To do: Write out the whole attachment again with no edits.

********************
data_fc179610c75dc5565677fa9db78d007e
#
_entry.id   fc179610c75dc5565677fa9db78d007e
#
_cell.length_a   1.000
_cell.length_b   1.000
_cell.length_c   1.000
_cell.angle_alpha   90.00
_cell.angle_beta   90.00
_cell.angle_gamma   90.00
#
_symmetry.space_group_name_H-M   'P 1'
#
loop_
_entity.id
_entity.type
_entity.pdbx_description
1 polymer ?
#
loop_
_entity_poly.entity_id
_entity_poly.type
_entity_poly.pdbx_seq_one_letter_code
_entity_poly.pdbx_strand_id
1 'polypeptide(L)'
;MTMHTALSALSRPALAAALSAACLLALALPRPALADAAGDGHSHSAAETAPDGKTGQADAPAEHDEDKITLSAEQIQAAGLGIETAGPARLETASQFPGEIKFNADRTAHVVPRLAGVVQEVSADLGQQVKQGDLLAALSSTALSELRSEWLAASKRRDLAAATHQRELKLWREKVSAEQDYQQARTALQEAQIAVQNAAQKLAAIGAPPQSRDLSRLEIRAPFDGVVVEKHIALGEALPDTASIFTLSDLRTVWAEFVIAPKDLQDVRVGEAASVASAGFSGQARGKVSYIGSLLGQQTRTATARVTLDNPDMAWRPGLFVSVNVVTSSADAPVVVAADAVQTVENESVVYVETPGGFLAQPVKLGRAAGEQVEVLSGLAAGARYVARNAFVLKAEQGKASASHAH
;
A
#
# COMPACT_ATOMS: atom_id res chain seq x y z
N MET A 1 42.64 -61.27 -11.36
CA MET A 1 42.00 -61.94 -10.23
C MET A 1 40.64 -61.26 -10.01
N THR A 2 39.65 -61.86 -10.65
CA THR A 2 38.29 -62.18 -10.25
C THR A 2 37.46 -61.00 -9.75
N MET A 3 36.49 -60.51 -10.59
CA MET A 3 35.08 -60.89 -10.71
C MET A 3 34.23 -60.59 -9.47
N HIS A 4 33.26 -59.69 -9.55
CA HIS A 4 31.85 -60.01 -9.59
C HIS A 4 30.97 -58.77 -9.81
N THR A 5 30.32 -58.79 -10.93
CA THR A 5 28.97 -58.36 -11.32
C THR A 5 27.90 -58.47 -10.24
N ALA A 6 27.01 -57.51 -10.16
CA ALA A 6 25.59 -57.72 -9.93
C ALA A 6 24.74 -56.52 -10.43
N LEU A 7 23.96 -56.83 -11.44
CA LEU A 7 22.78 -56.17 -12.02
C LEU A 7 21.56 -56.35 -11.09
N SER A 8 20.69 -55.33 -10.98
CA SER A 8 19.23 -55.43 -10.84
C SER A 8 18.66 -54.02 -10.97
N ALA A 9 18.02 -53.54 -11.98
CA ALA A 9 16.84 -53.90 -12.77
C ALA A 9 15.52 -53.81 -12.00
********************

data_fc179610c75dc5565677fa9db78d007e
#
_entry.id   fc179610c75dc5565677fa9db78d007e
#
_cell.length_a   1.000
_cell.length_b   1.000
_cell.length_c   1.000
_cell.angle_alpha   90.00
_cell.angle_beta   90.00
_cell.angle_gamma   90.00
#
_symmetry.space_group_name_H-M   'P 1'
#
loop_
_entity.id
_entity.type
_entity.pdbx_description
1 polymer ?
#
loop_
_entity_poly.entity_id
_entity_poly.type
_entity_poly.pdbx_seq_one_letter_code
_entity_poly.pdbx_strand_id
1 'polypeptide(L)'
;MTMHTALSALSRPALAAALSAACLLALALPRPALADAAGDGHSHSAAETAPDGKTGQADAPAEHDEDKITLSAEQIQAAGLGIETAGPARLETASQFPGEIKFNADRTAHVVPRLAGVVQEVSADLGQQVKQGDLLAALSSTALSELRSEWLAASKRRDLAAATHQRELKLWREKVSAEQDYQQARTALQEAQIAVQNAAQKLAAIGAPPQSRDLSRLEIRAPFDGVVVEKHIALGEALPDTASIFTLSDLRTVWAEFVIAPKDLQDVRVGEAASVASAGFSGQARGKVSYIGSLLGQQTRTATARVTLDNPDMAWRPGLFVSVNVVTSSADAPVVVAADAVQTVENESVVYVETPGGFLAQPVKLGRAAGEQVEVLSGLAAGARYVARNAFVLKAEQGKASASHAH
;
A
#
# COMPACT_ATOMS: atom_id res chain seq x y z
N MET A 1 42.64 -61.27 -11.36
CA MET A 1 42.00 -61.94 -10.23
C MET A 1 40.64 -61.26 -10.01
N THR A 2 39.65 -61.86 -10.65
CA THR A 2 38.29 -62.18 -10.25
C THR A 2 37.46 -61.00 -9.75
N MET A 3 36.49 -60.51 -10.59
CA MET A 3 35.08 -60.89 -10.71
C MET A 3 34.23 -60.59 -9.47
N HIS A 4 33.26 -59.69 -9.55
CA HIS A 4 31.85 -60.01 -9.59
C HIS A 4 30.97 -58.77 -9.81
N THR A 5 30.32 -58.79 -10.93
CA THR A 5 28.97 -58.36 -11.32
C THR A 5 27.90 -58.47 -10.24
N ALA A 6 27.01 -57.51 -10.16
CA ALA A 6 25.59 -57.72 -9.93
C ALA A 6 24.74 -56.52 -10.43
N LEU A 7 23.96 -56.83 -11.44
CA LEU A 7 22.78 -56.17 -12.02
C LEU A 7 21.56 -56.35 -11.09
N SER A 8 20.69 -55.33 -10.98
CA SER A 8 19.23 -55.43 -10.84
C SER A 8 18.66 -54.02 -10.97
N ALA A 9 18.02 -53.54 -11.98
CA ALA A 9 16.84 -53.90 -12.77
C ALA A 9 15.52 -53.81 -12.00